Wednesday, September 9, 2015
Day 8-Olympic National Park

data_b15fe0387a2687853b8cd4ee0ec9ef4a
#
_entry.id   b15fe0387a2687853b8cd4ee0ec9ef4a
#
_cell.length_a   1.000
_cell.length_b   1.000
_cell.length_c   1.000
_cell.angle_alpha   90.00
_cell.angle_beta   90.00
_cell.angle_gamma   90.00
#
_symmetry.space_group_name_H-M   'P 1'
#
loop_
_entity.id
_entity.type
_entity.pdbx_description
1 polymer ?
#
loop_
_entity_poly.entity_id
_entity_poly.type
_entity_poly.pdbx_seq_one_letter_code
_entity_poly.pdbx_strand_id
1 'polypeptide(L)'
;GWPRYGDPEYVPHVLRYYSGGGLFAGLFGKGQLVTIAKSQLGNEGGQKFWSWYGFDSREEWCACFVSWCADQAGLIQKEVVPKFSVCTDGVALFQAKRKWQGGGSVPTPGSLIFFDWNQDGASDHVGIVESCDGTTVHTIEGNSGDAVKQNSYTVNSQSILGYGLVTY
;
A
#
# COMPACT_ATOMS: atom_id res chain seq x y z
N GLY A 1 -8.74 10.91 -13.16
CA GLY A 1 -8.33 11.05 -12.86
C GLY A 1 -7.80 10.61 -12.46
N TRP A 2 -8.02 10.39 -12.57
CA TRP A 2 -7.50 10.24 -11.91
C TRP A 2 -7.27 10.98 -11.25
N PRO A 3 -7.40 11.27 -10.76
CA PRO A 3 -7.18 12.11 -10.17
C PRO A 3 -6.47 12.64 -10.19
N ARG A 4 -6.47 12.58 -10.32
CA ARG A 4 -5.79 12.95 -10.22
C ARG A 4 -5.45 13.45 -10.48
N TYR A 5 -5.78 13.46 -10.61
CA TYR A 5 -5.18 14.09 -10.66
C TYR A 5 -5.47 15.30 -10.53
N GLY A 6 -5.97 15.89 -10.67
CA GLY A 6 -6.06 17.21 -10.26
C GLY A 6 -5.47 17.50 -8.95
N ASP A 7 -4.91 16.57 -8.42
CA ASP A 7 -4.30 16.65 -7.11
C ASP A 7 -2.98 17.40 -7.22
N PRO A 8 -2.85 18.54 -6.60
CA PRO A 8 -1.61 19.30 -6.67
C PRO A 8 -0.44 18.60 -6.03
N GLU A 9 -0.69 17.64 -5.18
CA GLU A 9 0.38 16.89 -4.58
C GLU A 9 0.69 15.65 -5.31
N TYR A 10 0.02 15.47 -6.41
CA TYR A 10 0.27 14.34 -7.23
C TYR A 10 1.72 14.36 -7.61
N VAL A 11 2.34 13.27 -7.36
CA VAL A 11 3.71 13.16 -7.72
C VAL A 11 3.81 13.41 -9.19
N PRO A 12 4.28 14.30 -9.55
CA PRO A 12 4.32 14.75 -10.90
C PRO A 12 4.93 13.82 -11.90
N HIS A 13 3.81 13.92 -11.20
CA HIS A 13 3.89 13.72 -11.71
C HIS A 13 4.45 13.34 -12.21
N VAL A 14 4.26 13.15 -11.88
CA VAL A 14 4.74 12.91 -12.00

It was so nice to sleep in my tent last night, and the sound of the river made it that more relaxing. I woke up around 7:20 and laid there for a bit before deciding to catch up on the blog. We don't have service here, but at least I can write it all out for when we do. It's nice to know we don't have to drive today anywhere long distance since we will be staying within the wilderness today, and tomorrow to explore and hike. Not having a time restraint leaves me blogging in my tent until 9:00 before getting up to see if Anna is up, and for some breakfast. She was still in her tent, though the rainfly was now off and she was reading inside in her sleeping bag. I headed for the bathroom and when I returned she was still in her tent reading; glad we both had the same idea for how this morning was going to go. We took our time before deciding to make breakfast; I made a combination oatmeal of peaches and cream and a raisin spice I had left over with vanilla carnation breakfast and slices of half of a banana. It was a delicious start to the day, I looked over after Anna had finished hers and saw her eating Smartfood next. We defiantly took our time this morning which was a change for once; and a good one at that. Around 10:45 we decided to go for a hike; we looked at the map briefly and picked out a loop hike which started across the river from our campsite. We grabbed our packs and walked over. I put my new compression socks and gators on for this hike since the last hike we did my left shin started to hurt, and pine needles and dirt got all in my socks; seems I was back to my thru hiker self. It felt good, and we crossed a bridge to what seemed like a cave. We walked in a few feet and realized that was it; I tried to take a photo and clearly got my pasty vampire self before changing some settings around and getting a more presentable photo; must have been sun shining on me is all I have to say. We continued on and the trail was gorgeous; green, maintained well, and a nice afternoon stroll. Later, we approached a gravel road which we decided to see if there were any other trails; and there was, the Copper Creek trail so we decided to see where it went. It wasn't on the map we had so we began to just walk. The trail followed a series of small waterfalls to our left and it was pretty, then the trail started gaining in elevation; more and more until we were on straight up switchbacks up the mountain. I was wishing I had my trekking poles just to gain some momentum up the hill. With every breath I was looking for more air but there was a lack there of. I felt out of shape, and straight exhausted. Was Anna feeling the same? She carried on ahead of me and said it was hard work for her too but seemed she was doing just fine. With every switchback I thought, there's got to be a place to stop ahead; I'll have to stop even if she wants to continue, but their never was. What kind of trail were we on? Surely the AT wasn't this bad, or were we that out of shape? After at least a mile of straight up hill we stopped at a log for a snack. Did she want to go all the way? We don't even know how far we have left to go. We both made half a bagel with cheese and sucked down some water. She kept saying how she would love to go back to camp and lay in her sleeping bag and take a nap; I thought she was joking as I chuckled. After a few gestures, I finally realized she was serious and was relieved since I thought she was wanting to push on. Seems she thought the exact same thing about me; at least we were on the same page about hiking back down after our snack. Red faced and the sweat now beginning to chill my body; we headed back down the mountain. We maintained a constant jog down the mountain and hadn't seen a single person since we started until just before the trailhead when we ran passed three men and both parties said hi to one another as I almost tripped on a rock but kept my composure. We joked about telling them it was only a mile and a half to the top when in reality we had no clue. In no time we were back at the trailhead of this horrible never ending stair master trail. We were now back on the lovely maintained flat loop trail back to our campsite. Many times throughout our way up the thought crossed my mind, "and we thought we were going to hike the John Muir Trail." As I expressed to Anna if we were in a movie right now; the commentary would be, "and they thought they were going to hike the JMT." We both agreed it is a different mind set, thru hiking, and day hiking. We arrived back at our site sweaty and exhausted. Anna headed in her tent to read, and I walked to the riverbed to sit and blog. I made a recliner out of rocks and sat to catch up on writing. The sun had finally poked its way out and it was a gorgeous day. A few times I looked up from writing just to enjoy the beauty of the day and the river. I finished up until today, and decided I needed a break and was pretty hungry. I had lasagna on my mind so when I came up to express my thoughts to Anna she felt the same about beef stroganoff. We sat and made a mid day lunch enjoying every bit of it. We were still unaware of what tonight meant for us and if we were going to try to find a different spot to camp, we walked up to the ranger station to see what they recommended but no one was around. We decided to head down to the sandy part of the river to feel the water, Anna wanted to go swimming but it was cold! I said I could easily see myself grabbing my zlite and towel and laying down on the beach if she wanted to swim; we walked back up towards our camp and noticed a ranger up at the station. We walked up there instead to ask her opinion. She was finishing up with another gentleman so we stood and overheard a few details, the conversation took its time to wrap up; but finally it was our turn. I expressed our concern to the young ranger lady and the man stood standing nearby as though he was part of the conversation. We expressed how we wanted to spend another night in the wilderness, and would be heading toward Astoria tomorrow what did she recommend? We stood and talked with her for a good 15 minutes or so about our option, the man standing with us as well. Finally our conversation dwindled down and we thanked her for the information and walked away. The man still stood up there, poor woman; probably been trying to escape his presence for awhile now. We decided to stay another night, leave in the morning, and hit up a bridge she recommended with a great view, then camp at a place she advised was beautiful just a half hour or so East of Portland which was in the direction of Astoria. We gathered our "beach" items and headed for the riverbank. Anna stuck her feet in and realized it was far too cold to go swimming, probably a fair decision since it was probably only at most high 60's out. She laid out on her towel and read Twilight on her phone newly downloaded; and I laid out and eventually fell in and out of sleep. It was a nice nap I had on the slant of the sand, I turned on my side and my face was being warmed by the sun; there was nothing I rather be doing right now. We much needed a chill day and despite our tedious hike, this fit the criteria. After an hour or so, I woke up and asked Anna if a chapter would be ending soon since it was around 4:30 and if we wanted to get in that other loop hike we might as well do it before it gets any cooler. She looked at me with her, I just want to crawl in my tent look and I gave her a few minutes before she asked if I was ready. We got back into our hiking mode and she decided to leave her pack behind, me still taking mine; incase the new pack wasn't seasoned enough earlier it sure will be by the end of this trip. We walked over to the trailhead and saw a warning sign of Cougars in the area, at least we weren't hiking alone as the sign advised us against. It was a great loop trail so far, wide and flat, our kind of hike these days. Shortly in I started talking with a Southern accent as I do from time to time and Anna contributed. We saw a sign for a side trail of a large cedar tree so we took the detour, talking nonsense in Southern accents along the way passed time nicely until we saw a woman ahead of us on the trail, not wanting to scare her off too badly we kept our comments to ourself. We spotted the rather large fallen tree and decided to climb up it, now everything we said was in a Southern accent. We continued back to the main loop trail and never saw that woman again, maybe she turned around when she heard us? Our commentary turned into a conversation between two middle aged hicks made from our imagination. Sometimes the words just flowed so easily out of my mouth I couldn't help but laugh at the punchline. We walked beside the river and took photos in between me telling about my 7 wives and why I divorced each of them, well at this point I had only told the story of why I divorced one of them; because she was one of them hippy dippy Vegan types and she was trying to get me to drink one of them green smoothies every morning, what she didn't know was I was giving them to the dog every morning and eating three Twinkies instead. (Like I said, our conversations and stories got pretty elaborate.) It was a fun pastime and we even tried out Southern women for a bit, but there is something more fun about a stereotypical middle aged hick man. We came to another trail junction and decided to take a bridge loop trail which brought us to a gorgeous suspended bridge with the gentleman from earlier at the ranger station and what appeared to be his wife. We waited for them to cross the bridge before talking of my 12 kids and the fact that one of my daughters brought home a guy the other day and I took out the 30/30 to make sure he knew who was boss. We no longer carried a normal conversation between us, it was solely improv in character and it was amusing. We thought we were lost for awhile so we just kept on walking towards where we thought we should be headed and I told how another one of my wives were divorced; bacon is a staple in my life and you just can't eat chicken without it wrapped in bacon; my third white tried to feed me plain chicken, "so I divorced her." We finally saw a sign for the ranger station and we hoped it was the one by our camp. Time passes quickly deep in our skits of entertainment and before we knew it we were back at the campground. We decided to start a fire with the wood that the previous campers had left under the table and when Anna headed for the bathroom I grabbed a Redds and began to build an upside down fire. I had learned this a few months ago, and it works flawless. Build the fire the way you would normally; with all of the wood in the fire, starting with the largest logs on the bottom log cabin style up until you have smaller kindling and paper on the top. This way, the smaller stuff forms coals which then lights the stuff underneath it letting each bigger set of coals fall through to the bottom. Not having to constantly feed the fire is always a good thing and this allows for that. Never did our personas die down, our neighboring campers probably thought we were crazy as I told the story of how my wife never told me that the venison chili was hot and a burned my mouth, that I divorced her. Surely our humor would just escalate with the second Redds which we referred to as Budweisers as does any country folk these days. I had Chili Mac for dinner since I couldn't really think of anything I really wanted after all this talk of bacon, chicken, steak, and venison chili. Next stop in town we have to get some more kielbasa, or chicken or something real to cook over the fire. We wiped ourselves down with wipes since there are no showers here, got ready for bed, and Anna headed in her tent to read for the night; I sat out by the fire while it died down to finish writing today's blogpost. It's refreshing to think I am actually caught up on writing the blog, now just need service to share it! It is 9:34 and I am in my tent, ready for bed; goodnight everyone!